Aretha Franklin, Wolf Blitzer, Dick Vermeil and Judge Marjorie Rendell will be back on the college campus this month.
They will be the commencement speakers or honorary degree recipients as more than 60 area colleges and universities begin holding graduation ceremonies and sending thousands into the workforce or grad schools.
New Jersey colleges in 2004-05, the most recent year for which records are available, granted 62,058 degrees, according to the National Center for Education Statistics. Pennsylvania colleges awarded about 137,683 degrees in 2004-2005, the latest figures available, the center said.
Aretha Franklin will receive an honorary doctor of music degree from the University of Pennsylvania on May 14. Franklin describes Philadelphia as a city where she grew musically.
"A lot of my early training was in Philadelphia, so it's appropriate and delightful that I'm receiving a degree from the University of Pennsylvania," she said.
Franklin, who never attended college, said she gained her educational experience through her lifelong musical career.
"Philadelphia was a nurturing training ground for me. At the beginning of my career I spent a lot of time in Philadelphia at Showboat and Pep's on Broad Street, and later at the Cadillac Club when it opened. A young Bill Cosby used to come and see me there."
When asked if she had any words for the Penn graduates, Franklin replied, "The sky's the limit, but you've got to reach for it."
The sky is the limit. According to Franklin's publicist, the Queen of Soul will be arriving to Philadelphia via her tour bus because she's fearful of flying.
Wolf Blitzer, anchor of CNN's The Situation Room, will speak about international news when he addresses graduates May 12 at Franklin and Marshall College.
Blitzer, who will receive an honorary doctor of humane letters degree, said he will stress world news and make it relevant to young people on their way to a first job, graduate school or medical school.
"I'm going to talk about the world today. I had some ideas ready to go until . . . the Virginia Tech massacre occurred. It had a pretty profound impact on me even though I've covered many stories, that story hit home," said Blitzer who has covered major events from war in Iraq to presidential elections.
"I've given commencement speeches to a lot of schools along the years, and I struggle in the weeks before to think of something timely and relevant. One major theme is that you can help create your own luck. Don't just wait and hope you will get lucky. If you are at the right place at the right time and take advantage of opportunities, the luck will come," said Blitzer.
Former Eagles coach Dick Vermeil will address Chestnut Hill College's first coeducational graduating class on May 12. Both Vermeil and his wife, Carol, will receive honorary doctor of law degrees.
Vermeil, who coached the Eagles from 1976 to 1982 and retired from the NFL in 2005, said he was planning to speak on continuing education after graduation.
"I would probably build a theme around the fact that after graduation your education is just beginning, not ending. Learning is a daily process from there on out," said Vermeil, who received his undergraduate and master's degrees from San Jose State.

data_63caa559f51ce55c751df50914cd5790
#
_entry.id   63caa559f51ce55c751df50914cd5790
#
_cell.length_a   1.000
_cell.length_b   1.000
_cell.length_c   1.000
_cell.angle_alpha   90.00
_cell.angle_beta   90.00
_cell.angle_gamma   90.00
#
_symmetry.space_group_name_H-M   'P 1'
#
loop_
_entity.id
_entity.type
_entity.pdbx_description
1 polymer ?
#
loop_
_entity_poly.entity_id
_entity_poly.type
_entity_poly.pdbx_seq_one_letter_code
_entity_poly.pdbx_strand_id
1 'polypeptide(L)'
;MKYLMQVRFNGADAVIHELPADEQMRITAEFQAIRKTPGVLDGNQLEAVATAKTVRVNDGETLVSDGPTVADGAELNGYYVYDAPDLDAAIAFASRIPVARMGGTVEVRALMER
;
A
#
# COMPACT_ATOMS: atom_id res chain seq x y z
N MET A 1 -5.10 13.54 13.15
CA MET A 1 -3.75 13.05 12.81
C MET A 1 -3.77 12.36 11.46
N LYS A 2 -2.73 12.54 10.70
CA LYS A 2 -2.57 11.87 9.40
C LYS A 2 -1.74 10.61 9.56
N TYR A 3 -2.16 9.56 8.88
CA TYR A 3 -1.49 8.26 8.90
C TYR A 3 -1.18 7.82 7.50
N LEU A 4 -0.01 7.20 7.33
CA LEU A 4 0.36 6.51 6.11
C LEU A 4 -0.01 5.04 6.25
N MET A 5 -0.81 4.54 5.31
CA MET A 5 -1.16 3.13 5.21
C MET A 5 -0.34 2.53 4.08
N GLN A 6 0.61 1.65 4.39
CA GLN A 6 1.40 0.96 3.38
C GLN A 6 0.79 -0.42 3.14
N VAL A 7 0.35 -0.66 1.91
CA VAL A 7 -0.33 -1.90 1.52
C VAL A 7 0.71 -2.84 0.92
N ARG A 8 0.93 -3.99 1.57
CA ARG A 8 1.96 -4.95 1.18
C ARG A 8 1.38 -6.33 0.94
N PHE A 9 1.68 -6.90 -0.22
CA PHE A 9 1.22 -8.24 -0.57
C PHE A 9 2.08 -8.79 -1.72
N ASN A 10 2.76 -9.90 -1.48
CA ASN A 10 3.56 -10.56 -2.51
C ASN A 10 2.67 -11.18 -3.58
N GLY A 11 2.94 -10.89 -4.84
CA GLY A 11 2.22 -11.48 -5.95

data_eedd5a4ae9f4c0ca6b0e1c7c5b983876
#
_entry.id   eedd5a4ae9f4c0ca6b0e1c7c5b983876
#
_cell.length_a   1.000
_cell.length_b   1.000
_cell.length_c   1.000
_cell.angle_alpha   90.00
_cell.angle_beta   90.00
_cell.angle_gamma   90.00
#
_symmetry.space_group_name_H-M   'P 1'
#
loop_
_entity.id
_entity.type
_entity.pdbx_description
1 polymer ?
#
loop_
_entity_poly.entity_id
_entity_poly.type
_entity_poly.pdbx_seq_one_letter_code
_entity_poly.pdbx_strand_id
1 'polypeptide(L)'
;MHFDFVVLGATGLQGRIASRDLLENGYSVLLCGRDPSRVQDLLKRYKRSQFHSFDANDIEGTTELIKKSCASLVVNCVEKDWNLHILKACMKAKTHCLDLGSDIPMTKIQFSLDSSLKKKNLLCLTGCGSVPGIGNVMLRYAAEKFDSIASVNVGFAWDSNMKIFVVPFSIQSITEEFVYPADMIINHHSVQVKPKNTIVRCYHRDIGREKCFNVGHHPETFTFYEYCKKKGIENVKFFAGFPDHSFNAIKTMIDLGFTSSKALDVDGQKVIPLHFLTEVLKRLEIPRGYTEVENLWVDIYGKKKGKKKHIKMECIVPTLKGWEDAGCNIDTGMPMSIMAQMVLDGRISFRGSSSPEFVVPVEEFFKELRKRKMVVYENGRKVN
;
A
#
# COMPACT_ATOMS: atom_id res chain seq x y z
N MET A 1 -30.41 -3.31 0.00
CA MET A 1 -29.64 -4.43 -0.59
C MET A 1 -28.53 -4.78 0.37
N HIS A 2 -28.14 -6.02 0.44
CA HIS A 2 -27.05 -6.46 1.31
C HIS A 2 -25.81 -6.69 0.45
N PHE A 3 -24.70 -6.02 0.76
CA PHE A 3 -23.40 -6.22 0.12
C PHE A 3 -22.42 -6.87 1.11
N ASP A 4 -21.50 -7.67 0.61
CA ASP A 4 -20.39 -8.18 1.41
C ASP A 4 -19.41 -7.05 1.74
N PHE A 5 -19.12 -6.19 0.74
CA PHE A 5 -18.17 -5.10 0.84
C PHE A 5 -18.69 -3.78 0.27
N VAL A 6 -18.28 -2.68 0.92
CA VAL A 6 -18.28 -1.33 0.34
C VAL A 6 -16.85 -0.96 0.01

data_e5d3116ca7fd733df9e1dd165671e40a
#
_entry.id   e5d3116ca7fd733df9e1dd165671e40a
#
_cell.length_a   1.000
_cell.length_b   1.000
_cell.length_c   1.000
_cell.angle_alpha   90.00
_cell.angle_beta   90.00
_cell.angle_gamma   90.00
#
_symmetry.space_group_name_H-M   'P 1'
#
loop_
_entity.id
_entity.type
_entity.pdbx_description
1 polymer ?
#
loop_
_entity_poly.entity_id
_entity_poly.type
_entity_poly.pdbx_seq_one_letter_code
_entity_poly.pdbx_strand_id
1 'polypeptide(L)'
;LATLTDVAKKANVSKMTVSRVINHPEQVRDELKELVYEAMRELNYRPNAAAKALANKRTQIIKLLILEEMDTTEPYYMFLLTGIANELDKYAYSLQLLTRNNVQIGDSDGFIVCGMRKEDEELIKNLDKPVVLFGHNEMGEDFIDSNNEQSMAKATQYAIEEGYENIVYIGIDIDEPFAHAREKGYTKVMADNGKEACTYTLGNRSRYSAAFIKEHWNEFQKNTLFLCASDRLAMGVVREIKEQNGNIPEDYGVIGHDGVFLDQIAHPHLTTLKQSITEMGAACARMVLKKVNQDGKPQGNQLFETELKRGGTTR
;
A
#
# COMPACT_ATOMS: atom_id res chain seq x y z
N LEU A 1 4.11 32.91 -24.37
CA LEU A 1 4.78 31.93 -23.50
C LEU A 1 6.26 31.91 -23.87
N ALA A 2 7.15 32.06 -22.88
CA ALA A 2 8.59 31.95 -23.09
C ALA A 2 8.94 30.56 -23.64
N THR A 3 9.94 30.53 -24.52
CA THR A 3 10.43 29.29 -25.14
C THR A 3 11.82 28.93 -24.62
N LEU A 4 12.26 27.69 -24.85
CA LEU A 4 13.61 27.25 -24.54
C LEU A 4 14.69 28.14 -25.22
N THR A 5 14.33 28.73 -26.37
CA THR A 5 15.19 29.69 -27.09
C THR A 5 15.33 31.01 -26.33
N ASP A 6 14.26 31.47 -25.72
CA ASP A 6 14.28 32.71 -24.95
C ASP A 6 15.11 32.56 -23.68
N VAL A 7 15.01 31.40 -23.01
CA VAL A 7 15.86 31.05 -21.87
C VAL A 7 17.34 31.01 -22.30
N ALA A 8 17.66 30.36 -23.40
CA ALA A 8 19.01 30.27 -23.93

Vermeil compared college commencement to a game day and the graduates as a team to coach on life's lessons.
U.S. Circuit Judge Marjorie Rendell, Pennsylvania's first lady, will address graduates at Gwynedd-Mercy College, Rutgers University School of Law at Camden, and Wilson College. She will receive honorary doctor of humane letters degrees at all three schools.
In a written response to The Inquirer, Rendell said she planned to tailor three different speeches to each school's mission.
In her statement, Rendell said, "I always try, in some way, to speak about a 'civil society' and, not only our rights, but our responsibilities, as citizens. But, as mentioned, each is entirely different in content."
At Penn, James A. Baker 3d, cochair of the Iraq Study Group, will be the commencement speaker.
The university starts the process of choosing speakers and candidates for honorary degrees more than a year in advance.
Leslie Kruhly, secretary of the University of Pennsylvania, is a liaison to three committees in charge of the decision process - University Council Honorary Degrees Committee, Trustee Committee on Honorary Degrees and Awards and the Speaker Advisory Group.
"We have a very broad and collaborative process at Penn. In the fall of every year, the president and faculty members in the University Council Honorary Degrees Committee and some students publish a statement in an in-house newsletter asking for recommendations. Anyone can make a recommendation for honorary degree recipients. Once the faculty committee makes its decision, it goes to the trustee committee."
Kruhly said students have a say in the nomination process but the final decision is made by the Trustee Committee on Honorary Degrees and Awards.
Brett Thalmann, 21, outgoing chair of the undergraduate assembly, also served on the Speaker Advisory Group. Thalmann, a political science and business management major graduating in 2008, said the faculty and student input is valued and taken very seriously.
"Students emphasized trying to get a speaker that was internationally known for their public service. Last year, we had Jodie Foster and there were some concerns among students around that time that it wasn't the best choice. Jodie turned out to be a really great speaker and very engaging," said Thalmann.